That could be the art-film circuit’s new slogan as explicit sex has returned to the big screen with a vengeance.
Never mind that the porn industry has migrated from grungy theaters to home video and the Internet.
Never mind that U.S. broadcast companies and the Federal Communications Commission continue to act as if Janet Jackson’s Super Bowl "wardrobe malfunction" marked the end of civilization as we know it.
Never mind that politicians continue to tout their "traditional values" by treating the entertainment industry like a piñata.
The cinema is in the midst of its own sexual revolution, flouting taboos and exploring sexuality more brazenly than ever, even if American filmmakers have been slow to pick up the mantle and explicit sex remains an anathema to mainstream theater and video chains as well as the Motion Picture Association of America.
You know something’s going on when Brian Grazer, Ron Howard’s producing partner, is preparing a sexually graphic documentary about the cultural impact of ’70s porn film Deep Throat.
You know something’s going on when one of the Oscar season’s most anticipated films is a biopic about sex researcher Alfred Kinsey.
You know something’s going on when veteran shockmeister John Waters takes an NC-17 movie about sex to the Toronto International Film Festival, and it comes off as the festival’s tamest take on the subject. Sure, the characters talk and gesticulate nastily amid the one-note campiness of Waters’ A Dirty Shame, but other films on the horizon are confronting viewers with the real thing.
It’s as if the cultural wars have exploded in incoherence: outrage over an exposed breast sandwiched between ads addressing sexual dysfunction.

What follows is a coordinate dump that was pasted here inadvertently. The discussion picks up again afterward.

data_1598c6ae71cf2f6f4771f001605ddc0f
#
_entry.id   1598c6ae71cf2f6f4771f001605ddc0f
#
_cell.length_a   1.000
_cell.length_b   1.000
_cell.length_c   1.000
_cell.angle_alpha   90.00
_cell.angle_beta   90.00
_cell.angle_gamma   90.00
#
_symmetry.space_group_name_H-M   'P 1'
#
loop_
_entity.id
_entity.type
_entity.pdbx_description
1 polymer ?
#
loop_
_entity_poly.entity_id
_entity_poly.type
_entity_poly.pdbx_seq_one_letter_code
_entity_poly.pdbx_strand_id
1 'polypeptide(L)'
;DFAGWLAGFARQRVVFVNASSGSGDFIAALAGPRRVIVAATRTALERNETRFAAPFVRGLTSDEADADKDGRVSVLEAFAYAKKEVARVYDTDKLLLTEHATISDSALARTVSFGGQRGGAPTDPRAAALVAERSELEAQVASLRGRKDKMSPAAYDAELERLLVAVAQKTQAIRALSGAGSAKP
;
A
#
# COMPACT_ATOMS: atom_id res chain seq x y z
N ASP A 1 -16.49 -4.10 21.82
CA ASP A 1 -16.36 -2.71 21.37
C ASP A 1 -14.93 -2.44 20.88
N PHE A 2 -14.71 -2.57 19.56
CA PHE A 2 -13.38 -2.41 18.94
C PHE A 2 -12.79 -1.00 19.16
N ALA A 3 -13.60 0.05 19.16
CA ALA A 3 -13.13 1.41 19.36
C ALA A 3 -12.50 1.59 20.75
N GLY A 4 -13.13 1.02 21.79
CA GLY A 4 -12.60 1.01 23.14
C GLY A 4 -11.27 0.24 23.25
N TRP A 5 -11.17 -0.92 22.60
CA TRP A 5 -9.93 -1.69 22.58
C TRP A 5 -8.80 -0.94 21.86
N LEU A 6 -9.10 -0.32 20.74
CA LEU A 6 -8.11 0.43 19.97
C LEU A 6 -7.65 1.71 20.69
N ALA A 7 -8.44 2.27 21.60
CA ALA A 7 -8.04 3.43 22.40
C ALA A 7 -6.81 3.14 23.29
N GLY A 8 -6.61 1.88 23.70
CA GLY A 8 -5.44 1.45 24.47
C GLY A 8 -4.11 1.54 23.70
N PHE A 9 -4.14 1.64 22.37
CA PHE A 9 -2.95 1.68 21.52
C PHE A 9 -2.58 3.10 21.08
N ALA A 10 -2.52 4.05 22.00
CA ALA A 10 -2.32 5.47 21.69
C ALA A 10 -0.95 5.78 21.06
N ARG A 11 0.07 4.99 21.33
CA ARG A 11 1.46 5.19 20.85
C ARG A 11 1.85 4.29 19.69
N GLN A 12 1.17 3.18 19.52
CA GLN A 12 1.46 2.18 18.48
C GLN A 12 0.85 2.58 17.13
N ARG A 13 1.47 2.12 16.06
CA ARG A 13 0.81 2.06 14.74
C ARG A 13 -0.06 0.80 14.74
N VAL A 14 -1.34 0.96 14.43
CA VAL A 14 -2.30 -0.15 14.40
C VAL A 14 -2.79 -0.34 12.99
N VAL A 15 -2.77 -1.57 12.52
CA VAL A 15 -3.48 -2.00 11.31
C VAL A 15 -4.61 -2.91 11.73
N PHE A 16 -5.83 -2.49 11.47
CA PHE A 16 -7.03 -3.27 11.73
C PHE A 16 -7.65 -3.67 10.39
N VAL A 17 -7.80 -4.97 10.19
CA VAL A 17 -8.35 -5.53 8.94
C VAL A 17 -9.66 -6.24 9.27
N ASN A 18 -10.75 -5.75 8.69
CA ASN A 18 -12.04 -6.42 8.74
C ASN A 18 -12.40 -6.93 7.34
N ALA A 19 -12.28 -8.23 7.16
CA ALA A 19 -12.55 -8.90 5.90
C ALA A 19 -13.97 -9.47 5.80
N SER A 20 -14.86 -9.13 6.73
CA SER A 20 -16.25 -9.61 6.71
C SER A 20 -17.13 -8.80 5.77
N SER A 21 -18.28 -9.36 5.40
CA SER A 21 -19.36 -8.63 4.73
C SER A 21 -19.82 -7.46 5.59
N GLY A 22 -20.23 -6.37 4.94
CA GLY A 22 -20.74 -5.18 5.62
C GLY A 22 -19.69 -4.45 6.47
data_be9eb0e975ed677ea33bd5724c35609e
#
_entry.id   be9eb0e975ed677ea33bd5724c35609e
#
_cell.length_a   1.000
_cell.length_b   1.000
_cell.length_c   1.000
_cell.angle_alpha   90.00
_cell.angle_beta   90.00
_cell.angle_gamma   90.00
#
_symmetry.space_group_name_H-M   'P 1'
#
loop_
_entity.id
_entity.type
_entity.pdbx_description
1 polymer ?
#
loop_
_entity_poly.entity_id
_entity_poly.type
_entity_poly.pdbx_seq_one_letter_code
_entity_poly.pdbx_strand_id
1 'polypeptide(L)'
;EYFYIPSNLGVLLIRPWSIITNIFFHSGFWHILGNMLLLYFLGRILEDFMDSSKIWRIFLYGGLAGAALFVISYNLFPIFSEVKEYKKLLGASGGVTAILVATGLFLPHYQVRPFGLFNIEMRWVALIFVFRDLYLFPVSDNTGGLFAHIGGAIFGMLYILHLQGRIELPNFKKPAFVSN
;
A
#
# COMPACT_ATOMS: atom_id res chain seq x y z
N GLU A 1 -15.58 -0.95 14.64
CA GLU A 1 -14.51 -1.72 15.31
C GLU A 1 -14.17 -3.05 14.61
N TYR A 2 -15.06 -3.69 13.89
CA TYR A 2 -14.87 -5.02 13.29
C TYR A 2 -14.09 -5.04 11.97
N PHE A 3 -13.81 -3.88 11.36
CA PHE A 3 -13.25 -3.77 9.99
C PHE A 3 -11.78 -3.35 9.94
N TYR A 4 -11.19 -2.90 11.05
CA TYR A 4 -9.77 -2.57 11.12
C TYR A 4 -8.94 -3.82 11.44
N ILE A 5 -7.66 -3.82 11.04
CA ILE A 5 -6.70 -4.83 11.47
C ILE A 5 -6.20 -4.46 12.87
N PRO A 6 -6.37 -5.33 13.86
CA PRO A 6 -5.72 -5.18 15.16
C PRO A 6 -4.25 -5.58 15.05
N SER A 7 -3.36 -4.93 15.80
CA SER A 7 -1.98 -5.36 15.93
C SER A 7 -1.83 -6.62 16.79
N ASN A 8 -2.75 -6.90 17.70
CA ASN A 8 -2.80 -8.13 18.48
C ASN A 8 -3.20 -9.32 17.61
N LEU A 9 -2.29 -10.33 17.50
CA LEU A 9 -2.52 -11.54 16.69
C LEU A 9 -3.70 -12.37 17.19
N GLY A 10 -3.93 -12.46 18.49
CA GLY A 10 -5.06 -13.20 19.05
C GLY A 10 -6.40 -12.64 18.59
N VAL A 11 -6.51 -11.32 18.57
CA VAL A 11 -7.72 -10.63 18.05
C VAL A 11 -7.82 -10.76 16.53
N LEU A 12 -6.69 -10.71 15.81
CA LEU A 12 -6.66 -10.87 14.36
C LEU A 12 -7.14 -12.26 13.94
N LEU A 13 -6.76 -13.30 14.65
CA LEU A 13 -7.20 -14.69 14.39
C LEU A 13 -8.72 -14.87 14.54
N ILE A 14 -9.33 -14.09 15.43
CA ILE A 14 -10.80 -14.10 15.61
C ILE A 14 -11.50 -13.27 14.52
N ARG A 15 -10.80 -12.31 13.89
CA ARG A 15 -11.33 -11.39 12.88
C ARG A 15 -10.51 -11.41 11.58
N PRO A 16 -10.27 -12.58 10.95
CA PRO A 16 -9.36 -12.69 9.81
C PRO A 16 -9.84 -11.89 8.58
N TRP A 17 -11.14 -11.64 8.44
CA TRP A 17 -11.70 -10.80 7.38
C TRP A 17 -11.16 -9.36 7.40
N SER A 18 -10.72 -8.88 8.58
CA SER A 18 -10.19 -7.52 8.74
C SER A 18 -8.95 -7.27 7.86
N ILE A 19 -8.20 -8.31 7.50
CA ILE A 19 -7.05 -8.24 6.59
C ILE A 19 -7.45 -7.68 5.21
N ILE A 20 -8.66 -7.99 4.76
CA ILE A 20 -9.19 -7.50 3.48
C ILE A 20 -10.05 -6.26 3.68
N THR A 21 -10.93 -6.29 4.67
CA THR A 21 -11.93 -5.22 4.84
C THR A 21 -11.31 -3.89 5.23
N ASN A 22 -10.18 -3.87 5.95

"One can argue that over the last three years, there’s been this kind of paranoia and conservatism in the world, and artists always thrive when it’s a little repressed," said Canadian director Clement Virgo, who just completed filming the sexually explicit Lie with Me for ThinkFilm. Yet at the same time, "on the TV you see an ad talking about ‘if you have an erection for more than four hours.’ People are talking about this openly now."
Grazer, whose Inside Deep Throat is scheduled to be released unrated by no less than Universal Pictures in January, sees the dynamics surrounding that landmark 1972 porn film as being repeated on a larger scale.
"We’re experiencing in a much grander fashion porno chic," the producer said in a phone interview. "I think it’s now entered the mainstream in a much more pervasive way than the fad surrounding Deep Throat."
Grazer added: "If you’re going to spend the time or money to make a movie, and you want it to be sexually charged, you’re forced to go further because we’ve become somewhat sexually desensitized. Every poster and television ad, you get on the Internet, and it’s clogged on pornography. I think if a filmmaker wants to have impact or shock you – and that’s what movies have to do – you have to find original images that shock."
Often these are sexually graphic images transplanted from the low-rent aesthetic of pornography into the highbrow world of art films. 9 Songs, a Toronto premiere from prolific British filmmaker Michael Winterbottom (Welcome to Sarajevo, 24-Hour Party People), is almost completely composed of explicit sex scenes between a rather vapid young couple intercut with concert footage of Franz Ferdinand and other rock bands. The idea is to show a relationship’s arc through its sex, though it more convincingly shows a relationship’s sex (and its many varieties) through its sex.